At the immersive level, VT2 does a fantastic job with world-building, lore, and (surprisingly) dialogue. Each scenario takes place in a completely different feeling environment, from plague infested swamps to burning cities, mines, elven forests, and crumbling cities. Needless to say, the visuals are pretty awesome. But the best of all is hearing the continuous banter and cajoling that pops up between the heroes. It breathes an air of authenticity to the characters, which you rarely get from strategy games, such as the elf (in typical fashion) calling everyone else “lumberfoots” and short-lived “mayflies.” The voice acting itself is downright brilliant, with scores of memorable one liners and pithy retorts punctuating the general clamor of battle. It’s lovely.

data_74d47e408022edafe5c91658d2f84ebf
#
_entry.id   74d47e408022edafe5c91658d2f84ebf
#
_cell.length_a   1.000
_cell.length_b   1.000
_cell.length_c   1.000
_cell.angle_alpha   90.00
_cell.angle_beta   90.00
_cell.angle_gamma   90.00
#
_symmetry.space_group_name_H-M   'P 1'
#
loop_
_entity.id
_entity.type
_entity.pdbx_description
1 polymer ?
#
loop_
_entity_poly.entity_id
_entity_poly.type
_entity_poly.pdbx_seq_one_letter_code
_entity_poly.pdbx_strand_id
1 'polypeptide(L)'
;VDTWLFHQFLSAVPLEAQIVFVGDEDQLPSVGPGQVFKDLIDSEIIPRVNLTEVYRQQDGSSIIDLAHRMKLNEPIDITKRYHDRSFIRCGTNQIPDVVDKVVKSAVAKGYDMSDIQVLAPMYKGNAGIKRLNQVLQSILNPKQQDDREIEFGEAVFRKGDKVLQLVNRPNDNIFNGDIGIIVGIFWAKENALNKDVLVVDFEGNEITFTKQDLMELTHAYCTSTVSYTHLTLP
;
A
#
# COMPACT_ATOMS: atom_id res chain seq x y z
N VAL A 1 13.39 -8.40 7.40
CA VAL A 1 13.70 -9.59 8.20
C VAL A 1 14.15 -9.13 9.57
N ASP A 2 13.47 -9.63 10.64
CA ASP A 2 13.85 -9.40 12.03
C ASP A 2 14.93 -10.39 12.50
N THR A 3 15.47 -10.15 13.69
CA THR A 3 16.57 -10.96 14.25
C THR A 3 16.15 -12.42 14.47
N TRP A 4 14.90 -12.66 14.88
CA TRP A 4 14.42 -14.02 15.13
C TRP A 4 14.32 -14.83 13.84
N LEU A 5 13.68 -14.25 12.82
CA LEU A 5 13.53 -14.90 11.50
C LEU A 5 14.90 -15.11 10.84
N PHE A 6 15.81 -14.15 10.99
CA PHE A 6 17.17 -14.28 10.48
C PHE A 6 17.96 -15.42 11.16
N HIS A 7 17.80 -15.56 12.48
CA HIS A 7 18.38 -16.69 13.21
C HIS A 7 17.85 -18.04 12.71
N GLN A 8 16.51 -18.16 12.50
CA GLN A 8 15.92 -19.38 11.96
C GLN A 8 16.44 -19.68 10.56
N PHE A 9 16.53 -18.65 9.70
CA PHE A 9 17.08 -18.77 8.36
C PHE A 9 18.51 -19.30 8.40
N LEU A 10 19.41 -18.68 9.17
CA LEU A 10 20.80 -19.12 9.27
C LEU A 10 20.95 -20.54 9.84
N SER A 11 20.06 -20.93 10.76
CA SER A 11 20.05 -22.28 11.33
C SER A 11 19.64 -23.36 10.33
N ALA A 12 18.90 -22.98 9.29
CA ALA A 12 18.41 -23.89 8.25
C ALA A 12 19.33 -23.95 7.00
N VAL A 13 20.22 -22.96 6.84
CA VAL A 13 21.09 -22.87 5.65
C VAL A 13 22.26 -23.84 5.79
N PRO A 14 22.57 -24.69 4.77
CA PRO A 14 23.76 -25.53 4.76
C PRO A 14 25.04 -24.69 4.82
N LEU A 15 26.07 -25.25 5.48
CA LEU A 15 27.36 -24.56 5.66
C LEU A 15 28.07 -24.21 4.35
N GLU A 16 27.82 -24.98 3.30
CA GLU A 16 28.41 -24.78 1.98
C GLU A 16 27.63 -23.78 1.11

VT2 just had its first-year anniversary. Since release the game has continued to be supported by Fatshark through six major patches and two DLCs, the latter of which added new scenarios (six in total), cosmetics, and weapon options. Plans have been laid for a major expansion due to land this summer, which will add the Beastmen enemy faction to fight against, additional new weapons and scenarios, and a suite of higher difficulty options for the pain gluttons among us (I’m a member of that crowd). VT2 outsold the first game’s entire lifetime sales during its initial launch period, and with an expansion in the works the prospects looks good for the game’s future.